In what seems to be a lifetime ago, I was offered a volunteer position to work with Earthwatch Institute for a series of weeks.
I applied to study Manatees in the Bahamas. I was sent to Peru to study endemic species. Truth be told, I didn’t even know what endemic meant. With scientists and teachers in tow, we mud-bogged through the Peruvian Amazon using nets, boats, instruments, fishing devices of all sorts in hopes we find an elusive species only found in the Peruvian Amazon.
We traversed hundreds of tributaries, saw native land, stepped into the effects of drug lords who has taken over native land, and did our fair share of open-exploration in this wondrous, abundant river.
We boated, swam, bogged, dug, netted and filtered.
We never found an endemic species. Not one. We saw and caught piranhas. We experienced overnight, flooded forests. We captured and released plenty of catfish-like creatures. We saw and came far too close in my estimation to many snakes and over-sized lizards. But all had been found before. They had been named, categorized, classified and appropriately researched.
I remember the scientist assigned to our crew holding a facial expression that read, “We’ve failed.” While simultaneously saying in his broken English, “This work takes time. Always time.”
Years later, I cannot believe that that experience was afforded to me. Because for all the years of teaching experience, no matter how vast or diverse it was, truly the experiences in the Peruvian Amazon would be a constant reference for parenting above all in the most profound ways.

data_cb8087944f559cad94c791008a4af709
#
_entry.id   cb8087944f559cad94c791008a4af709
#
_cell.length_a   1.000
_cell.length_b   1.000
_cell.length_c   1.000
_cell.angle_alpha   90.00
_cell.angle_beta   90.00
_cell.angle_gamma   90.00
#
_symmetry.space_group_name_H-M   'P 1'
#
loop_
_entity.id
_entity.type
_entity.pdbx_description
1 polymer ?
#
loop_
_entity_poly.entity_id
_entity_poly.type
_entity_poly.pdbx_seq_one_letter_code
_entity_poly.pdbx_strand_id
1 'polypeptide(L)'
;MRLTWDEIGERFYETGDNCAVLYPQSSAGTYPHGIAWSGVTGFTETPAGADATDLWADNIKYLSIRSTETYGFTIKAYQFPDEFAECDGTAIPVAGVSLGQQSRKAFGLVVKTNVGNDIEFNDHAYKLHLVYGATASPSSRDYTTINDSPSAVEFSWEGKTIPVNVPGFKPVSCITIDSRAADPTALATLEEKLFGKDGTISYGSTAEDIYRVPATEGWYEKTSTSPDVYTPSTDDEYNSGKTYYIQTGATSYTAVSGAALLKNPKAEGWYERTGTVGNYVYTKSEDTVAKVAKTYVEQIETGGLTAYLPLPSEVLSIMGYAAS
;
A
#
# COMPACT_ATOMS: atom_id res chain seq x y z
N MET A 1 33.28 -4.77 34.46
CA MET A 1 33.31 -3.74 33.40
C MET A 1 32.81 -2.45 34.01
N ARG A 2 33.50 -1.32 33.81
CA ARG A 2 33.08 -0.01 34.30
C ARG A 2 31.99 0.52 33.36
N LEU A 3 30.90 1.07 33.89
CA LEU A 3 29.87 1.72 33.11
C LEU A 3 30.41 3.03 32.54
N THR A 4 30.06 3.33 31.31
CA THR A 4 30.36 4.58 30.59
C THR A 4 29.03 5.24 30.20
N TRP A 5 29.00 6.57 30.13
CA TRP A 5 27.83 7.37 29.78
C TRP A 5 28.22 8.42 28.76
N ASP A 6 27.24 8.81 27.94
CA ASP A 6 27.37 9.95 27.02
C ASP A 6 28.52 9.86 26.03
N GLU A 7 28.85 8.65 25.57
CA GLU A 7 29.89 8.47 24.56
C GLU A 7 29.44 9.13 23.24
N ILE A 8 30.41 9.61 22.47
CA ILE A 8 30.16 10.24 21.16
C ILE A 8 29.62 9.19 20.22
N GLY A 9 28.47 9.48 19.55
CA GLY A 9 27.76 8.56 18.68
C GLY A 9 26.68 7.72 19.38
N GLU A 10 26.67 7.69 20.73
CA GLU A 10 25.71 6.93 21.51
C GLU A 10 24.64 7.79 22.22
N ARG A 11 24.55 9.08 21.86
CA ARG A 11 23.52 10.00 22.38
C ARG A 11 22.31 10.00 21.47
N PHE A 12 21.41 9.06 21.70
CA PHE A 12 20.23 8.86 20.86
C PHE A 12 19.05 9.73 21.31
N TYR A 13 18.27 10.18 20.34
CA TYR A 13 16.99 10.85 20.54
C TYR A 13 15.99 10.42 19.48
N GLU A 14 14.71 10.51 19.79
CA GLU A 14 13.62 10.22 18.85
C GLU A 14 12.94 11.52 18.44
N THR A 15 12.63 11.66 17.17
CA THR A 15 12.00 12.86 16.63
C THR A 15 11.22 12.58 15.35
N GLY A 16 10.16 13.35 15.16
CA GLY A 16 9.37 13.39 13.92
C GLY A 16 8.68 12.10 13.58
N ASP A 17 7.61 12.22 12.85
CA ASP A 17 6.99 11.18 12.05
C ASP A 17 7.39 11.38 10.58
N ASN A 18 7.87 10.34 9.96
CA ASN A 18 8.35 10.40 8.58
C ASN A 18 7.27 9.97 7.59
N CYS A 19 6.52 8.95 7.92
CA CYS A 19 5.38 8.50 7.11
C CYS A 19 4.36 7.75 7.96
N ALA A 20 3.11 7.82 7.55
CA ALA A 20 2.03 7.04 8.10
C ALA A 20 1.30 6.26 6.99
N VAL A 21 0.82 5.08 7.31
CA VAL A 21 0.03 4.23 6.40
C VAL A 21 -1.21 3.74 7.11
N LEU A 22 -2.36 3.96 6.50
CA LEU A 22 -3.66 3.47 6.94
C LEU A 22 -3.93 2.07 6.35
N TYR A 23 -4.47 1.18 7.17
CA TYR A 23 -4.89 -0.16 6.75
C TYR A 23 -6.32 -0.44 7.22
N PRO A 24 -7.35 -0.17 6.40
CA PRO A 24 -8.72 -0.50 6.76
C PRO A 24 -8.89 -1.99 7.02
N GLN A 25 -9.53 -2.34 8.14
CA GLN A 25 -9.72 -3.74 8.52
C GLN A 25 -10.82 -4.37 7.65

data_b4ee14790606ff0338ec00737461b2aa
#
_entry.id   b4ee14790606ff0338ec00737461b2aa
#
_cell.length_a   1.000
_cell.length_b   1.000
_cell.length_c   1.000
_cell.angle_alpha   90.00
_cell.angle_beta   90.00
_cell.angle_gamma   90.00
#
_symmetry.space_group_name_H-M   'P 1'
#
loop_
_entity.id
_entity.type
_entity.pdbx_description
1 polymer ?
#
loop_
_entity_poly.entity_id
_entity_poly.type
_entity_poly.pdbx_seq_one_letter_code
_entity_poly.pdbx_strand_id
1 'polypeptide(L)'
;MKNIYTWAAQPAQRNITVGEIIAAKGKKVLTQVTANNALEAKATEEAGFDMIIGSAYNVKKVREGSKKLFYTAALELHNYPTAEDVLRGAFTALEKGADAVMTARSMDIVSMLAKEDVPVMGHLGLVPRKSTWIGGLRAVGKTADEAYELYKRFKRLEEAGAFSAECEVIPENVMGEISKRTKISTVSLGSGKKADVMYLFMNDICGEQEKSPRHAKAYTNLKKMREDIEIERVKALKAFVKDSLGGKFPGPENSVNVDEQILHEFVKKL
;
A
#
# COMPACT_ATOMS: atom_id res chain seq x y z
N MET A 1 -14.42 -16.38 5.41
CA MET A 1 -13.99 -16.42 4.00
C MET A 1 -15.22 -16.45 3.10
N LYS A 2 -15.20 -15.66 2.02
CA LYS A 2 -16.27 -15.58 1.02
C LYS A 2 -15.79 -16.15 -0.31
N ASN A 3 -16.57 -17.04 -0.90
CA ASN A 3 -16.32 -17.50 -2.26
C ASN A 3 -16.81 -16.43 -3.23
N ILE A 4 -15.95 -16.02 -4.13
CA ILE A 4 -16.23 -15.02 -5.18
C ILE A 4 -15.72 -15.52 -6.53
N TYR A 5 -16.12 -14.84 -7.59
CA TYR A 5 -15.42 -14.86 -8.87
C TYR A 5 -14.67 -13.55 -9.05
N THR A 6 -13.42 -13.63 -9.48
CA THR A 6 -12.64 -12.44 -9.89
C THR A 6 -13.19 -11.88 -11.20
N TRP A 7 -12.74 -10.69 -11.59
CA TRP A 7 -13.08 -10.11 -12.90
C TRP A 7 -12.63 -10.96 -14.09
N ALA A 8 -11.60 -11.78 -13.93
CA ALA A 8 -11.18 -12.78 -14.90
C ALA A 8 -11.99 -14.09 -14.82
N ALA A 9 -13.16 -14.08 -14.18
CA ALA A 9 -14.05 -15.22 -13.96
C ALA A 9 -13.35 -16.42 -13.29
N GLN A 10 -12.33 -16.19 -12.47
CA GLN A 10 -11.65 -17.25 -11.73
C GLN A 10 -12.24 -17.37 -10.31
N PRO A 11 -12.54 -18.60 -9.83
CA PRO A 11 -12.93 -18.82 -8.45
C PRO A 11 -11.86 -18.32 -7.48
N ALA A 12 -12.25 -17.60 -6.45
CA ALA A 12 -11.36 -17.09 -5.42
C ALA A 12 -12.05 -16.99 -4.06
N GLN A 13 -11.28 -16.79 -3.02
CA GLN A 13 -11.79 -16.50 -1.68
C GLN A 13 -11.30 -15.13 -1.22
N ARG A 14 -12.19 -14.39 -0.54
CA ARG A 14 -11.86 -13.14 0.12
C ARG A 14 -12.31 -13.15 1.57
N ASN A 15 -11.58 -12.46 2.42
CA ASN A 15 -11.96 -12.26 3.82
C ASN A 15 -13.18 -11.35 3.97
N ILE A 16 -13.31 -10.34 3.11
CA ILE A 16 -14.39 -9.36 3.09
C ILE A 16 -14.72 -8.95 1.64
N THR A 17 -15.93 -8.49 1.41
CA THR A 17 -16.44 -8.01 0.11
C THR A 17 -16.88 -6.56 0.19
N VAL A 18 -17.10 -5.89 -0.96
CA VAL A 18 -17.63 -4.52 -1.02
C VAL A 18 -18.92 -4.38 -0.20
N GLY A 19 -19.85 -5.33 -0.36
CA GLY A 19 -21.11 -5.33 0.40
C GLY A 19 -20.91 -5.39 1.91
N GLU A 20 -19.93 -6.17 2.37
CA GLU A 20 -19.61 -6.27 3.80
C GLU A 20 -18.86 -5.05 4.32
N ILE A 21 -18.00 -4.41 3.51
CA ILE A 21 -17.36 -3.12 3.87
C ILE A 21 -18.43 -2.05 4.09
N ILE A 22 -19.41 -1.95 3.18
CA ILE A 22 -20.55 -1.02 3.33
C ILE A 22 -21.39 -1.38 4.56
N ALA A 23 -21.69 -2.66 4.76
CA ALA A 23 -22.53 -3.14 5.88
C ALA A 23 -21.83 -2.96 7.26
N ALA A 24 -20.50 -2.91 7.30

You see, the Amazon river can rise and fall in one season more than 30 feet.
That river, vast in its complex life forms that thrive there, also holds a peace like none other I have ever seen.
In the late afternoon, during dry season the Amazon’s water is so serene you cannot make out what is real and what is a reflection.
The Amazon has hundreds upon hundreds of tributaries – there is never a route that looks the same and you have to maintain sincere humility when passing through any one of these, because vulnerability is an understatement when you are at the whim of such immense, deep nature.
I remember drawing a map of the paths we had traversed. I remember wondering what I might recall when looking at this map years later.
Parenting is exactly like traversing a wide river. How we navigate with so many resources in hand oftentimes still, coming up with nothing visible in our nets. How we work together in tribes, scientific research groups really, to show support and genuine effort but how individual our experience becomes. How we rise and fall, over and over. How we go searching for endemic species, any kind of light that will make our journey lighter, and there isn’t much to be found. How we have to dive deeper to understand what is at the heart of what matters most. How each time we see our children, there is a powerful reflection of self staring back. How deep, vast, wide, volatile, ever-changing, nutrient-packed, it all is. Just like the water, the soil and the expanse of the Amazon.
I don’t know if I will ever return to see with my own eyes the depths of that jungle again. But I revisit it in my heart daily.
An endemic species was found ~ I just didn’t know it until years later. It was so minute not even the finest instruments or nets could have seen it. It took years for me to sense it, to observe its detail, to capture its magnificence, and it will take many more years for me to understand it even more.
FOCAL POINT… EarthWatch Institute is a thriving expedition and research organization . For more than 45 years, this organization has connected citizens with scientists to do their part of improving the planet’s ecological balance. They hope that in doing so, teachers and community members will continue to preserve the natural environment in all ways possible and spread their awareness to their individual networks. Now, more than ever do organizations like EarthWatch need our support. http://Earthwatch.org